When I met Ben* through mutual friends, he was unlike anyone I’d encountered before. Intelligent, witty and buzzing with energy, he was tall, with striking, Bowie-esque eyes – one blue, one brown. Although we were both attached, my relationship wasn’t going anywhere, and I knew almost immediately that meeting Ben marked its end. I soon found an excuse to break up with my boyfriend, and – as I later found out– Ben broke up with his girlfriend the moment he heard I was single.
What I didn’t yet know was that the brightness that had drawn me to him was the flip side of an intense darkness. Ben was open about the fact he was taking medication for depression. On our first date he cried as he talked about the therapy he’d been through, showing a touching vulnerability. Already falling for him, I wasn’t put off – I just wanted to help him through whatever dark days might lie ahead. I even flattered myself by wondering if they might be behind him now he’d found me.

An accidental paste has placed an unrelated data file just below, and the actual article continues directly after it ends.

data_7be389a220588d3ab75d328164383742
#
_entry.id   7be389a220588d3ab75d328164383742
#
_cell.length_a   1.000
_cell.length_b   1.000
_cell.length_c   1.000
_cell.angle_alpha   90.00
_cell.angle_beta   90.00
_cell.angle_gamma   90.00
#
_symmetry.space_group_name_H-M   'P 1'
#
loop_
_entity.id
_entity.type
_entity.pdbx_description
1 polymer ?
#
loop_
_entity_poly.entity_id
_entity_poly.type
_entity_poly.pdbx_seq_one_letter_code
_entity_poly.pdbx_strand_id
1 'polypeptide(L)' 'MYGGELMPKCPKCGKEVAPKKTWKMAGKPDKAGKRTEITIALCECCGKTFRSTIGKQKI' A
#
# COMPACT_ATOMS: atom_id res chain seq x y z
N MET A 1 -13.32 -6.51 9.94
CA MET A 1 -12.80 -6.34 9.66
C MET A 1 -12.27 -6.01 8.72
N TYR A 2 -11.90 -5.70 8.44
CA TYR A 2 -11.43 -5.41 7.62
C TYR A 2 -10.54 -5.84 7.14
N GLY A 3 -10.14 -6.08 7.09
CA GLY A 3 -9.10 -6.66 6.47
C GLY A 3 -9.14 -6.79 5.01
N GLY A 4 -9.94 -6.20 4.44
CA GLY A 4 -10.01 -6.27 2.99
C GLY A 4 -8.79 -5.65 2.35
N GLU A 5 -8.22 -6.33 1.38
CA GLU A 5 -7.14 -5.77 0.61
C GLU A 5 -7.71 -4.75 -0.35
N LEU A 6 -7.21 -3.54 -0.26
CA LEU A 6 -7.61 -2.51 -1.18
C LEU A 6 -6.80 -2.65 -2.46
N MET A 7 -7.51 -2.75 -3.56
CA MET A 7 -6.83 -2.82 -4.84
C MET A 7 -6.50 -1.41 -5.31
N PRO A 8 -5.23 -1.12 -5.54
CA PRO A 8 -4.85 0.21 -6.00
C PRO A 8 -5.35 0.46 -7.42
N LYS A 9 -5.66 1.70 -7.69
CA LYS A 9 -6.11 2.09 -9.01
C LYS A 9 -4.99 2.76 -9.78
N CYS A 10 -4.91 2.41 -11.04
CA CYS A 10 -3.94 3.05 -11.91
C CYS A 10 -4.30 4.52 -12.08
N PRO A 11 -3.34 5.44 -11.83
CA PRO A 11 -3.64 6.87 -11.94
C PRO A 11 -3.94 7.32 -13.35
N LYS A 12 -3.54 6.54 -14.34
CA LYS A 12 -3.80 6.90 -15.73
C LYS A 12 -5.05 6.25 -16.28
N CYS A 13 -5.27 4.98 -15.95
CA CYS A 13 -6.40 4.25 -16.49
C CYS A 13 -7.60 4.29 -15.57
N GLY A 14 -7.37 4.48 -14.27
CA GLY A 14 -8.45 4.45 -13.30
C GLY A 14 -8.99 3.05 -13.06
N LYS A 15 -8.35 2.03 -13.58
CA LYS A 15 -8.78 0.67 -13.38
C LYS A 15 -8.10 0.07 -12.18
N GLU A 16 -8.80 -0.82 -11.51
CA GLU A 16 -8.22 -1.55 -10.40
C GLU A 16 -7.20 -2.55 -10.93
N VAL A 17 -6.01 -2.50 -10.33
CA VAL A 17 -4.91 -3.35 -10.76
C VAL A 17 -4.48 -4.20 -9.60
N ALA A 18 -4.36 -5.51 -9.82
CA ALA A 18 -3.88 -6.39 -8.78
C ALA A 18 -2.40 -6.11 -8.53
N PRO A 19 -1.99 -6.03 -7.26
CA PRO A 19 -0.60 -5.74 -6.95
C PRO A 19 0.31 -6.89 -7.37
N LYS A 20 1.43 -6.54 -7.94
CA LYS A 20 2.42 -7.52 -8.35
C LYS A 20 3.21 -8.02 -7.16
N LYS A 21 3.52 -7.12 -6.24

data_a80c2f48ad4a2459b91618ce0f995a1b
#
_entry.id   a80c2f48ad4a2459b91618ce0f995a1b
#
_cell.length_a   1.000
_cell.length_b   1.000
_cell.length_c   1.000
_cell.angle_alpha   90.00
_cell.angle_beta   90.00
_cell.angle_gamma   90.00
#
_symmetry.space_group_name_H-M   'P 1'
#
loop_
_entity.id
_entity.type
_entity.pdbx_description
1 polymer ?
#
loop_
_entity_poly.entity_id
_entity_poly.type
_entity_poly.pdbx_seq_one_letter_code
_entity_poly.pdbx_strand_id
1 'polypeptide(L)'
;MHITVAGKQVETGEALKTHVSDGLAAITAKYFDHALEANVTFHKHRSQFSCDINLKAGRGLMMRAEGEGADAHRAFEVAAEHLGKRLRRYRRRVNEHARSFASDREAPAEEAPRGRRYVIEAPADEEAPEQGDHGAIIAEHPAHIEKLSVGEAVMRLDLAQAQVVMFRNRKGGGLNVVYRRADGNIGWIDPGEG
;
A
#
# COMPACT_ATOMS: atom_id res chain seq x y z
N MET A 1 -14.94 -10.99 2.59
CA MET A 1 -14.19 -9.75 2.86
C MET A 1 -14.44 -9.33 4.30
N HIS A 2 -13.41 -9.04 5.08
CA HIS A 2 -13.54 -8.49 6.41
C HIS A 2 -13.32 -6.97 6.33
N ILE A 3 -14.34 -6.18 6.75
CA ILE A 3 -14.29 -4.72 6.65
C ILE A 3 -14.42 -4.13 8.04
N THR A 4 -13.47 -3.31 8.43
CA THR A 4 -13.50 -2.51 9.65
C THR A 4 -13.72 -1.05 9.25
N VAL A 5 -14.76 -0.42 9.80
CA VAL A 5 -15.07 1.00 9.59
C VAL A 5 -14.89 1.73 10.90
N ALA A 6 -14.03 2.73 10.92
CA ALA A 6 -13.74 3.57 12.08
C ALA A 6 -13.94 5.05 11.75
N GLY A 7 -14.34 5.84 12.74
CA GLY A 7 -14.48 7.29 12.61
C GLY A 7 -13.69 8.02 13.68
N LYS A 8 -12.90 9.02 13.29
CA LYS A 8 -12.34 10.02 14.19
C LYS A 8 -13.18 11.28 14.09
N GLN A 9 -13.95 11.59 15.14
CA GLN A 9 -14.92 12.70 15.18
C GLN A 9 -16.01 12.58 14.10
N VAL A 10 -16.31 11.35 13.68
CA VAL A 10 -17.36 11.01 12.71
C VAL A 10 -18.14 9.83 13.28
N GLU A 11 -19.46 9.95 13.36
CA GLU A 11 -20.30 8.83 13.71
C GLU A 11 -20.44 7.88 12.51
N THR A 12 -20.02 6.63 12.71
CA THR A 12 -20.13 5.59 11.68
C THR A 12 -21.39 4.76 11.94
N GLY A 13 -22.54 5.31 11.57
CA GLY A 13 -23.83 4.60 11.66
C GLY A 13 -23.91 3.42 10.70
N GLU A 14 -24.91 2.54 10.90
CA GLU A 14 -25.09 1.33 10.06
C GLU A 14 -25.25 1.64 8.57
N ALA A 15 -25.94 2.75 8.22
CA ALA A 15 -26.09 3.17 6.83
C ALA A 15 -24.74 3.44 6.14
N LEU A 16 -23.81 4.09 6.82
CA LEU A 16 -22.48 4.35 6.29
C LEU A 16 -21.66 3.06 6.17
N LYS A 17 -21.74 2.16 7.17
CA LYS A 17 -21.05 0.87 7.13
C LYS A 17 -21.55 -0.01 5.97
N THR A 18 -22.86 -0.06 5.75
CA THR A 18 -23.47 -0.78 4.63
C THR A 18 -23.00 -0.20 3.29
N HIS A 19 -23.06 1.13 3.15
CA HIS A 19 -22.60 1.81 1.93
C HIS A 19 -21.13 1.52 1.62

Physically exhausted by the intensity of my feelings, I told Ben, ‘If I loved you any more than I do now, I think it would make me ill.’ But for him, this was close to the truth. A few weeks after we got together, the high of falling in love was followed by a crushing, debilitating low. Ben hadn’t seemed himself for a few days and, when my texts suddenly went unanswered, alarm bells rang. I went to his flat to find it strewn with empty pizza boxes and wine bottles, Ben huddled under a duvet on the sofa.
Having read up about how to deal with depression, I knew not to try and tidy up, in case he saw it as a criticism. Instead, I quietly cleared a space beside the shadow my boyfriend had become, and held his hand while he cried. ‘I just want to not be here any more,’ he told me, triggering a dizzying cramp of dread. I couldn’t bear the thought of losing Ben when I’d only just found him.
After that first time, the cycle of intense happiness followed by terrible depression became familiar. One minute, we’d be enjoying the closeness of any other couple, and Ben would tell me I was the love of his life.The next, he’d behave irrationally – a sign that he was about to crash again.